12. The method specified in claim 11, wherein the elongated body is cut at its midpoint and the resultant two partially elongated pieces tapered by swaging to the desired ball bat shape.

Patent Citations
Cited PatentFiling datePublication dateApplicantTitle
US2181927 *Apr 3, 1936Dec 5, 1939Albert J TownsendHeat exchanger and method of making same
US3540112 *Jan 18, 1967Nov 17, 1970Knox Lab IncMethod for manufacturing a hypodermic needle
Referenced by
Citing PatentFiling datePublication dateApplicantTitle
US3841130 *Nov 20, 1973Oct 15, 1974Reynolds Metals CoBall bat system
US3871094 *Apr 26, 1974Mar 18, 1975Norlin Music IncMethod of making seamless tubular bell section
US4007616 *Nov 6, 1975Feb 15, 1977Grumman Aerospace CorporationCylindrical containers by hour glass formation of metal tubes
US4594874 *Jul 11, 1983Jun 17, 1986Veeder Industries Inc.Method of forming socket wrenches from tubing
US4601215 *Apr 16, 1984Jul 22, 1986Cycles PeugeotSteering wheel shaft for a motor vehicle steering column
US5265872 *Dec 23, 1992Nov 30, 1993Unifiber UsaGolf club shaft having definable "feel"
US5518575 *Mar 22, 1994May 21, 1996Terumo Kabushiki KaishaSystem for connecting one flexible tube to another flexible tube
US5626050 *Dec 8, 1994May 6, 1997Aluminum Company Of AmericaMethod of making metal ball bats
US5935017 *Jun 28, 1996Aug 10, 1999Cobra Golf IncorporatedGolf club shaft
US6117021 *Dec 24, 1997Sep 12, 2000Cobra Golf, IncorporatedGolf club shaft
US6248032 *Aug 16, 1999Jun 19, 2001Jas. D. Easton, Inc.Governed performance aluminum shell bat
US6334824 *Mar 15, 2000Jan 1, 2002Jas. D. Easton, Inc.Governed performance metal shell bat
US6735998Oct 4, 2002May 18, 2004George A. Mitchell CompanyMethod of making metal ball bats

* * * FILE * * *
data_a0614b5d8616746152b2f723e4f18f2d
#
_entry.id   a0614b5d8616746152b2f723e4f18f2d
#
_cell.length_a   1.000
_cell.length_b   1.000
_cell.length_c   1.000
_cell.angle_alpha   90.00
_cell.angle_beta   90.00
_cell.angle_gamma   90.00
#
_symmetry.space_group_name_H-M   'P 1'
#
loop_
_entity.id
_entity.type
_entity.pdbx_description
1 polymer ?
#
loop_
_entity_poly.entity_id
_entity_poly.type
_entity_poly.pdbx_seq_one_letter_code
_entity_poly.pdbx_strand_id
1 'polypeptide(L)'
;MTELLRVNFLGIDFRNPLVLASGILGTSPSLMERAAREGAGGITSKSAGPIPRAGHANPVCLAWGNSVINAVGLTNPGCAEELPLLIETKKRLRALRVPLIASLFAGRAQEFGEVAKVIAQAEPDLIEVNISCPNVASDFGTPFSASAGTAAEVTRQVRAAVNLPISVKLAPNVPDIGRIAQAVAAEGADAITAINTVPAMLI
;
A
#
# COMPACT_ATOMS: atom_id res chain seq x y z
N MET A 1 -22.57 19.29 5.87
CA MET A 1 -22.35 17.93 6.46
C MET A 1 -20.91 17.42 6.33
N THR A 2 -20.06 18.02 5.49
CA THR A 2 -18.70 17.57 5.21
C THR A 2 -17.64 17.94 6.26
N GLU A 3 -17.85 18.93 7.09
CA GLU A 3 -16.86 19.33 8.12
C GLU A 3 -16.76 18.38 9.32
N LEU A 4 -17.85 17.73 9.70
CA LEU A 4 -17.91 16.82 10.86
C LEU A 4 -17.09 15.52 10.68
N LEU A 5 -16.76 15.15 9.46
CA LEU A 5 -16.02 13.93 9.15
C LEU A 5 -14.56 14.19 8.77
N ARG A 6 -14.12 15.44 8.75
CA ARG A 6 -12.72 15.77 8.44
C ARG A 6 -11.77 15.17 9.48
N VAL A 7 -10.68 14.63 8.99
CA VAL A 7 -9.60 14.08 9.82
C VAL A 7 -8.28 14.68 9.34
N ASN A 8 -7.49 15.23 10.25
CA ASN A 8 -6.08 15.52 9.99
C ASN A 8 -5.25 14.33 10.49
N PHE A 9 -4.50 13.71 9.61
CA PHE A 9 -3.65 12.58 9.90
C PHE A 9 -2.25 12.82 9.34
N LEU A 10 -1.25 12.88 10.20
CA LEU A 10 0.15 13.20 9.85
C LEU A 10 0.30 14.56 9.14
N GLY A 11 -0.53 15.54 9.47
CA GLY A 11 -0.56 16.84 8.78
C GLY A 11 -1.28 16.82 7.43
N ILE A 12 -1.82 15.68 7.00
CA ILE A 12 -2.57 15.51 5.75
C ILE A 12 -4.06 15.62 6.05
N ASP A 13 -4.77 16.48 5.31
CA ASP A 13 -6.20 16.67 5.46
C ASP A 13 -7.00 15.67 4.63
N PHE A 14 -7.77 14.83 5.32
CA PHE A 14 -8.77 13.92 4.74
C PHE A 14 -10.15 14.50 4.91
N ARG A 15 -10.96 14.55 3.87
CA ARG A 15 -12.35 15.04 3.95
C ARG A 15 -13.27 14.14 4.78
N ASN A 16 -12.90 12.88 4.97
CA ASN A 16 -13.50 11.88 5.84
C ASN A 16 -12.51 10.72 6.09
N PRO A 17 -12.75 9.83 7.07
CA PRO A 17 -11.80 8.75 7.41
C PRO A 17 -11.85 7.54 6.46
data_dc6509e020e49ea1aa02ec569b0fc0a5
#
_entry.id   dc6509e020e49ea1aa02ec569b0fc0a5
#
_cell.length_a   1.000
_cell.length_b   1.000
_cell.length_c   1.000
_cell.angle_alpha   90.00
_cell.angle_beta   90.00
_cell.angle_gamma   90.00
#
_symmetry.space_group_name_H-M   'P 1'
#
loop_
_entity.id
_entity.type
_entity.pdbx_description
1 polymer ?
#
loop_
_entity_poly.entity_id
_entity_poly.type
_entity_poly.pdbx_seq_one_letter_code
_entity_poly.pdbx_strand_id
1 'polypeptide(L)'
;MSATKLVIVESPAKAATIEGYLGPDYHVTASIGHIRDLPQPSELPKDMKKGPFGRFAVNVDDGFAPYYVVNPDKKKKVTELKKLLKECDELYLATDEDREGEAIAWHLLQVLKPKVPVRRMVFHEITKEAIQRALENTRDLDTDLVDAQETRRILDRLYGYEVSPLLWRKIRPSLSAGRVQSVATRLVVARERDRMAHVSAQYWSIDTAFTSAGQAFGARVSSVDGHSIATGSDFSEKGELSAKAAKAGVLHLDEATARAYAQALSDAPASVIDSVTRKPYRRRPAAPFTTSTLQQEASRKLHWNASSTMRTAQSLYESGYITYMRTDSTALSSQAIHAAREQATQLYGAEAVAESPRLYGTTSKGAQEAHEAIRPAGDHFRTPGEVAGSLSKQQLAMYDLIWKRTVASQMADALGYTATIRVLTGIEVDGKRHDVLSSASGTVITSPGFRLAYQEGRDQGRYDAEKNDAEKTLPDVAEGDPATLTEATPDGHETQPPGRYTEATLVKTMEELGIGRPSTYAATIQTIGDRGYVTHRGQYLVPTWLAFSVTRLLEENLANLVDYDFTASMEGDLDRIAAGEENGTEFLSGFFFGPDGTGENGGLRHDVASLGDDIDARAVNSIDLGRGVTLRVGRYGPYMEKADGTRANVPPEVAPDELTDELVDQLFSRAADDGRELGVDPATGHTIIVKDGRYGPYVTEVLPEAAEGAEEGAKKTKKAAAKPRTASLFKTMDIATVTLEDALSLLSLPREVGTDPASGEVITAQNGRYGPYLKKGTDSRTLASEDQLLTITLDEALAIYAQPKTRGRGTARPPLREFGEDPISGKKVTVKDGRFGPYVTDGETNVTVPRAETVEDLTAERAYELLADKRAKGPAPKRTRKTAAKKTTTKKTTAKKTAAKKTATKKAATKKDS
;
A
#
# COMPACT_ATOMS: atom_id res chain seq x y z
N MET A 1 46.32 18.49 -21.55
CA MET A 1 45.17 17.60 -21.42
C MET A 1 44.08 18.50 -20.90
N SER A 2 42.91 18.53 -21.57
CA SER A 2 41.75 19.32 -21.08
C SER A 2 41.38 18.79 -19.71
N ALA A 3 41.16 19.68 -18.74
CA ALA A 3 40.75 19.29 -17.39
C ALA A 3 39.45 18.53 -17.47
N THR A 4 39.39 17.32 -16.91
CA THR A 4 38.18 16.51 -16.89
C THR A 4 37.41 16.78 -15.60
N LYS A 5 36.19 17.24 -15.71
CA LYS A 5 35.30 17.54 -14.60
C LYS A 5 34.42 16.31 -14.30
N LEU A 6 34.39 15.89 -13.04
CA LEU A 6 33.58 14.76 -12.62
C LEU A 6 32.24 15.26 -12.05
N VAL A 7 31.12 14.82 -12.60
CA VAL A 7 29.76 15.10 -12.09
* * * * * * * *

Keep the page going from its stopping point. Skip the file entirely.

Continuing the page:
US7076987Aug 5, 2004Jul 18, 2006Becton, Dickinson And CompanyMethod of producing tapered or pointed cannula
US7086266Aug 5, 2004Aug 8, 2006Becton, Dickinson And CompanyMethod of producing tapered or pointed cannula
US7214152Oct 6, 2005May 8, 2007Rawlings Sporting Goods Company, Inc.Bat having a sleeve with slots
US7225660May 13, 2005Jun 5, 2007Kw Industries, Inc.Apparatus and method for expanding a tube diameter and a pole formed thereby
US7294073Oct 4, 2005Nov 13, 2007Miken Sports, LlcBat having a sleeve with holes
US7361106Oct 26, 2006Apr 22, 2008Rawlings Sporting Goods Company, Inc.Bat having a sleeve with slots
US7377867Oct 26, 2006May 27, 2008Rawlings Sporting Goods Company, Inc.Bat having a sleeve with holes
US7534179Sep 26, 2007May 19, 2009Miken Sports, LlcBat having a sleeve with holes
US7534180Feb 15, 2008May 19, 2009Miken Sports, LlcBat having a sleeve with slots
US8287012 *Apr 8, 2009Oct 16, 2012Showa Denko K.K.Bumper reinforcement for vehicles
EP2263920A1 *Apr 8, 2009Dec 22, 2010Showa Denko K.K.Bumper reinforcement for vehicles
Classifications
U.S. Classification29/897, 29/414, 29/DIG.420, 29/450, 473/566, 72/367.1, 29/DIG.410
International ClassificationA63B59/06
Cooperative ClassificationY10S29/041, Y10S29/042, A63B59/06
European ClassificationA63B59/06